Friday, February 18, 2011

To Do Lists and Calendars: The All Together Separate Principle

Part of the reason for launching this blog (among several) is to provide me a disciplined mechanism for (perhaps) writing another book. (If you are not familiar with my book, Time Management, Jesus' Way, check out our store or become a silver member of HOPE Online for an e-copy.)

I recently completed teaching a class called "Getting Organized at Home: 12 Steps to Peace." I will be sharing the 12 steps over several weeks here, hoping to flesh out what may become some chapters in the book.

I also want to mix in a potpourri of posts and tips about organization, so here's the plan (subject to change when necessary!)

I'll post something specific to the 12 steps on Tuesdays. On Fridays, I'll post something more general. That way we'll have a mix. I'll try to update Scripture and tips every week as well, and when possible, add pictures to our slide show that, well, "picture" various organizational ideas and tools.

So, since this first post is arriving on a Friday, let's go with a tip about To Do Lists and Calendars.

I call this tip the "All Together Separate" principle.

There are lots of ways to maintain calendars and to-do lists. This idea is just one of many, and it boils down to having one calendar, but separate to-do lists.

All-together: Keep one master calendar for your personal and professional life. You may choose to use Google calendar so it can sync between various technologies (phone, laptop, desktop) or have one master printed calendar in one room of the house with a copy kept up in a day planner. (Try to keep backups somewhere.) I recommend one calendar since it will give you a bird's eye view of everyone's schedule and where plans could potentially bleed into each other. You don't have to have everyone's daily plans for every minute, but having all major family events in one place is a good idea.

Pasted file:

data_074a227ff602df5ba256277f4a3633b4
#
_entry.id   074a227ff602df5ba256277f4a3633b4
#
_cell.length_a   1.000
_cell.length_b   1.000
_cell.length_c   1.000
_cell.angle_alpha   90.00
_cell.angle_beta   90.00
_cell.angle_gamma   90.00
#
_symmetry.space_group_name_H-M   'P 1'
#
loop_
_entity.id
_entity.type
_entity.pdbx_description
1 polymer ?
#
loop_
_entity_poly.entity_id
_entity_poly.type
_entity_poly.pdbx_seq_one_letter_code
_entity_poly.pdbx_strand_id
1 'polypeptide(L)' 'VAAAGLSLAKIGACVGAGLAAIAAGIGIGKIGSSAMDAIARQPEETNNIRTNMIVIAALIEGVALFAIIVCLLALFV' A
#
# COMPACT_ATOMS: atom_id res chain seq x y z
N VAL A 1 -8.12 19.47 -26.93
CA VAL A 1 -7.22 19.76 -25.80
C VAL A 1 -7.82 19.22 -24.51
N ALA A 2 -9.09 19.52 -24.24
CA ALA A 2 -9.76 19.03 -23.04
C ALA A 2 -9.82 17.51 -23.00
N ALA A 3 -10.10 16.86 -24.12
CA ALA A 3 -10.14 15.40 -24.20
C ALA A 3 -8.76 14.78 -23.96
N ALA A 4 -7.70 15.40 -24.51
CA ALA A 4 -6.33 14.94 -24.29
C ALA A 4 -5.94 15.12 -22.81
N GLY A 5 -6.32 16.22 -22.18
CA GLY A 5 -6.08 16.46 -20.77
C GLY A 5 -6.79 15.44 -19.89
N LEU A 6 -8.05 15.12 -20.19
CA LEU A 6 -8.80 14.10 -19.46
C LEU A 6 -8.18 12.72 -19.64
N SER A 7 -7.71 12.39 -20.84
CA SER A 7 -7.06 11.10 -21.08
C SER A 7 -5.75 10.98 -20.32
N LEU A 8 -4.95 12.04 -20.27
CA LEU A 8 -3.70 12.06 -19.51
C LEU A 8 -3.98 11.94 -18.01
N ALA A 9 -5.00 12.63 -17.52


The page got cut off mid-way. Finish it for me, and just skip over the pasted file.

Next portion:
I use Outlook and Google calendar to sync my calendar between my phone, home desktop, work desktop, and iPad. That keeps one calendar of what I'm up to on all the resources I happen to be near. I know the basic schedule for my son's college classes, and general schedule for hubby's work but don't choose to put them on my calendar at this point since they are pretty consistent every day. (I don't feel the need to keep track of anything deeper than that--i.e. hubby's meetings or young adult son's specific social plans...that would be a little too much micro-managing!)

Note: check settings if you are concerned about the Google calendar being public.

Separate: Keep unique task lists for home, employment, and "third space." Likely, you won't (or shouldn't be) doing employment tasks while at home, or home tasks while at the job site. So keep your task list for workplace--at the workplace. Don't allow the mental clutter of professional tasks to interfere with your life at home (as a general rule, anyway.) Keep home tasks away from the workplace so you can focus on your job when there. If you have things to do in the "third space"--which includes your vehicle and the errands you do as well as other locations where you do things such as church, coffee shops, etc,, keep that ongoing list separate. A good place for this could be your phone if it has that feature.

I work part-time at a church in addition to running HOPE Unlimited, (which is run mostly from my house.) My task list for my church work remains on Outlook on the desktop computer they provide. I don't sync the task list from the church with my task list at home or on my phone. I keep a separate task list on my home computer for tasks related to home and HOPE. I keep an app on my phone, and a Google doc for tracking writing projects, to handle my "third space" list.  When I am ready to tackle tasks, I can take out the appropriate list and focus on that.

The "All Together Separate" principle is one way to manage the mental clutter in our lives. It gives you a birds-eye view of the direction of your days while compartmentalizing the lists you will need for specific places. Write it down. Keep it "all together" or "separate" as appropriate, and keep your mind from getting quite so tired.

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1 comment:

  1. Another great calendar, to do, and shopping list resource is You can get it on your phone and have your lists and calendar right with you, plus you can set it up so each member of the family can access it to see what is going on or add something to the different shopping lists.